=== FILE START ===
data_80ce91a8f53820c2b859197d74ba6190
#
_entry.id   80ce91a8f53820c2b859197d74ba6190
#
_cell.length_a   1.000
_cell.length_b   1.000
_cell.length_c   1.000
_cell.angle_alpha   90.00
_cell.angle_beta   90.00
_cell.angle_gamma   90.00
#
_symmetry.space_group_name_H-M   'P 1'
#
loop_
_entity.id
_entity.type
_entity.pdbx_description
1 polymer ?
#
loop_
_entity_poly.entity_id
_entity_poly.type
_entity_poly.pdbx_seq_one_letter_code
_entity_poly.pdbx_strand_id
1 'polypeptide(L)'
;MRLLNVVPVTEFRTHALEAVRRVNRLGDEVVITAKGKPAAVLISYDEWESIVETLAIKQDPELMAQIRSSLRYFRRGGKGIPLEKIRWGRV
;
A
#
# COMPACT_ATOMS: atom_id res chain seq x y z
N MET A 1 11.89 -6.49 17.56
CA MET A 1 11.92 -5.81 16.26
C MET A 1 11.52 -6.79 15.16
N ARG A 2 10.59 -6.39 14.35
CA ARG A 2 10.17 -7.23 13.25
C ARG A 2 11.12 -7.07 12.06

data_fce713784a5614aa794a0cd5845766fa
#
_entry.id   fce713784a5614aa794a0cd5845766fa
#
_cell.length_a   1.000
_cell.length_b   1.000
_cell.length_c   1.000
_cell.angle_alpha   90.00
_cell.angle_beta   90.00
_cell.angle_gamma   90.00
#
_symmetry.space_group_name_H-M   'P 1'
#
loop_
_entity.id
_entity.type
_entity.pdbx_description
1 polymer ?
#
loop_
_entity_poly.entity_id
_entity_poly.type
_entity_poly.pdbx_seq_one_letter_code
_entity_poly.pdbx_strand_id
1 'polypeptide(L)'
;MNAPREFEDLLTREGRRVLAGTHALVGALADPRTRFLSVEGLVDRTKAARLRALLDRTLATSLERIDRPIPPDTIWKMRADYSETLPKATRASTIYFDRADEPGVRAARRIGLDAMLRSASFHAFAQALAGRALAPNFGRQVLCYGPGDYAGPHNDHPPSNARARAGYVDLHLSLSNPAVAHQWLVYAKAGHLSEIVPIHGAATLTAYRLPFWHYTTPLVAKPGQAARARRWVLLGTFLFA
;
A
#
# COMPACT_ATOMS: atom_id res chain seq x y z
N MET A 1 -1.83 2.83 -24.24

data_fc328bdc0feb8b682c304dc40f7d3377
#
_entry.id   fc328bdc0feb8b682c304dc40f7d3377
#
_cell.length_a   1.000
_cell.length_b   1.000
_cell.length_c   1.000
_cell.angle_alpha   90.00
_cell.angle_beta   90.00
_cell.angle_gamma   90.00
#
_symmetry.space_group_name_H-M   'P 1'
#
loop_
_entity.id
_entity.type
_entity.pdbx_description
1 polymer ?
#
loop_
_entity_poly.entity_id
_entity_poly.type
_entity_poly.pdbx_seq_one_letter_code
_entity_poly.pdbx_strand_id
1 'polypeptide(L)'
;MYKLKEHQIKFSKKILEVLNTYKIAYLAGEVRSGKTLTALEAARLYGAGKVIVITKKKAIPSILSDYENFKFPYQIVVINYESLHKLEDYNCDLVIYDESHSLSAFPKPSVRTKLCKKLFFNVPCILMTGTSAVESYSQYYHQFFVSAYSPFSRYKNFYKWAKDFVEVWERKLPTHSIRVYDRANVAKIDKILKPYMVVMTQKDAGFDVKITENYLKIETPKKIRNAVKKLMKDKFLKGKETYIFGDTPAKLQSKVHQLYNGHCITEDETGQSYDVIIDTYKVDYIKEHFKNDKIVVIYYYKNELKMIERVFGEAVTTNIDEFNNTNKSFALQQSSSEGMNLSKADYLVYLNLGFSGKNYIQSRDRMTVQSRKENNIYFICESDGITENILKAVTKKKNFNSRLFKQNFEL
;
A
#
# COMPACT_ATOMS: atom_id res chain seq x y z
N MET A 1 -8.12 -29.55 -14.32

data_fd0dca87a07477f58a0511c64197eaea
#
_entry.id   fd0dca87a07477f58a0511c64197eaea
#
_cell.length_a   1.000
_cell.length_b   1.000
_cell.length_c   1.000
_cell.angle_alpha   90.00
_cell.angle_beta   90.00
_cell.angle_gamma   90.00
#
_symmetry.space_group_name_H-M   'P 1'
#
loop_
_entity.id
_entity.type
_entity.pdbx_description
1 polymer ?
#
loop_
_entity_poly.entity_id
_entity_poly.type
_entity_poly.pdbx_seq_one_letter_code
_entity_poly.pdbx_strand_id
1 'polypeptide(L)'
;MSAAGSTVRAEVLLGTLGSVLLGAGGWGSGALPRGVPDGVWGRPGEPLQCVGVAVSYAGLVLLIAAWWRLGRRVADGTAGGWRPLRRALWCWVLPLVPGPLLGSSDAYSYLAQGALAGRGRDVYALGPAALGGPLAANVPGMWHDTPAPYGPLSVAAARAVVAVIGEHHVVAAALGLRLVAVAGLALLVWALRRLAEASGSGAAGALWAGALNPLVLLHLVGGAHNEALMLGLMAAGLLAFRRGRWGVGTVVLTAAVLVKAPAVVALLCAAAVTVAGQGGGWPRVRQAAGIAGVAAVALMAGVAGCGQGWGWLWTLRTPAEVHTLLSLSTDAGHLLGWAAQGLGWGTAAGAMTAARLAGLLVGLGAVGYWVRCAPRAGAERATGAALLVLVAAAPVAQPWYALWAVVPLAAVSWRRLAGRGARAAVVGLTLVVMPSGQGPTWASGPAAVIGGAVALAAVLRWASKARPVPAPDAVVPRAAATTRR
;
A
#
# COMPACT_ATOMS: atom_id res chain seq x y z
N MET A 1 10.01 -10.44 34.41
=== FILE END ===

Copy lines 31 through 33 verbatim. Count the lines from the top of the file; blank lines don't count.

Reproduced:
N MET A 1 11.89 -6.49 17.56
CA MET A 1 11.92 -5.81 16.26
C MET A 1 11.52 -6.79 15.16